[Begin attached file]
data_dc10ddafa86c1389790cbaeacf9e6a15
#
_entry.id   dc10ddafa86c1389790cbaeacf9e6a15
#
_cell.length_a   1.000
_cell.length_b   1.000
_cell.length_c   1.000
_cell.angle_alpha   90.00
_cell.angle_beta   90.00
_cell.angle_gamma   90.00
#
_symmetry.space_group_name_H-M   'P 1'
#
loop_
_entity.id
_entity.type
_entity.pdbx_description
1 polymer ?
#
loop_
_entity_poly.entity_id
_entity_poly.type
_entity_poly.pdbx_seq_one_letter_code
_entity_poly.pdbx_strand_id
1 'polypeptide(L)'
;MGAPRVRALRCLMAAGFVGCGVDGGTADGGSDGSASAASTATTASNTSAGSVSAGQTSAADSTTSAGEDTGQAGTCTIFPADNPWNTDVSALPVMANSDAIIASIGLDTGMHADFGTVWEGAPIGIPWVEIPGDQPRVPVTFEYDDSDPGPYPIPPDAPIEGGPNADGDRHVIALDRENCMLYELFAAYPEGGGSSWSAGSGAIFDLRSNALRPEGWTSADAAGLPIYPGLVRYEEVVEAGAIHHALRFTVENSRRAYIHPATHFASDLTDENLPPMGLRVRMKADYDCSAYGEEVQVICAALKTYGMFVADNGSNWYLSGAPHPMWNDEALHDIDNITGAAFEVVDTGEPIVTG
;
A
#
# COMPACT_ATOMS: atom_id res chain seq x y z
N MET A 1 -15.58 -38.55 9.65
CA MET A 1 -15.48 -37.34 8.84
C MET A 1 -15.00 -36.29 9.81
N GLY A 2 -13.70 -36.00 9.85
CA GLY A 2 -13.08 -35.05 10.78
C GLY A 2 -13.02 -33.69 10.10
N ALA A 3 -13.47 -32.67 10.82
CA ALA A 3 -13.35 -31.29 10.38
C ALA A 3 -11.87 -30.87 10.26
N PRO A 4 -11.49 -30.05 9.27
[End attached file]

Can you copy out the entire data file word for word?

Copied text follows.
data_dc10ddafa86c1389790cbaeacf9e6a15
#
_entry.id   dc10ddafa86c1389790cbaeacf9e6a15
#
_cell.length_a   1.000
_cell.length_b   1.000
_cell.length_c   1.000
_cell.angle_alpha   90.00
_cell.angle_beta   90.00
_cell.angle_gamma   90.00
#
_symmetry.space_group_name_H-M   'P 1'
#
loop_
_entity.id
_entity.type
_entity.pdbx_description
1 polymer ?
#
loop_
_entity_poly.entity_id
_entity_poly.type
_entity_poly.pdbx_seq_one_letter_code
_entity_poly.pdbx_strand_id
1 'polypeptide(L)'
;MGAPRVRALRCLMAAGFVGCGVDGGTADGGSDGSASAASTATTASNTSAGSVSAGQTSAADSTTSAGEDTGQAGTCTIFPADNPWNTDVSALPVMANSDAIIASIGLDTGMHADFGTVWEGAPIGIPWVEIPGDQPRVPVTFEYDDSDPGPYPIPPDAPIEGGPNADGDRHVIALDRENCMLYELFAAYPEGGGSSWSAGSGAIFDLRSNALRPEGWTSADAAGLPIYPGLVRYEEVVEAGAIHHALRFTVENSRRAYIHPATHFASDLTDENLPPMGLRVRMKADYDCSAYGEEVQVICAALKTYGMFVADNGSNWYLSGAPHPMWNDEALHDIDNITGAAFEVVDTGEPIVTG
;
A
#
# COMPACT_ATOMS: atom_id res chain seq x y z
N MET A 1 -15.58 -38.55 9.65
CA MET A 1 -15.48 -37.34 8.84
C MET A 1 -15.00 -36.29 9.81
N GLY A 2 -13.70 -36.00 9.85
CA GLY A 2 -13.08 -35.05 10.78
C GLY A 2 -13.02 -33.69 10.10
N ALA A 3 -13.47 -32.67 10.82
CA ALA A 3 -13.35 -31.29 10.38
C ALA A 3 -11.87 -30.87 10.26
N PRO A 4 -11.49 -30.05 9.27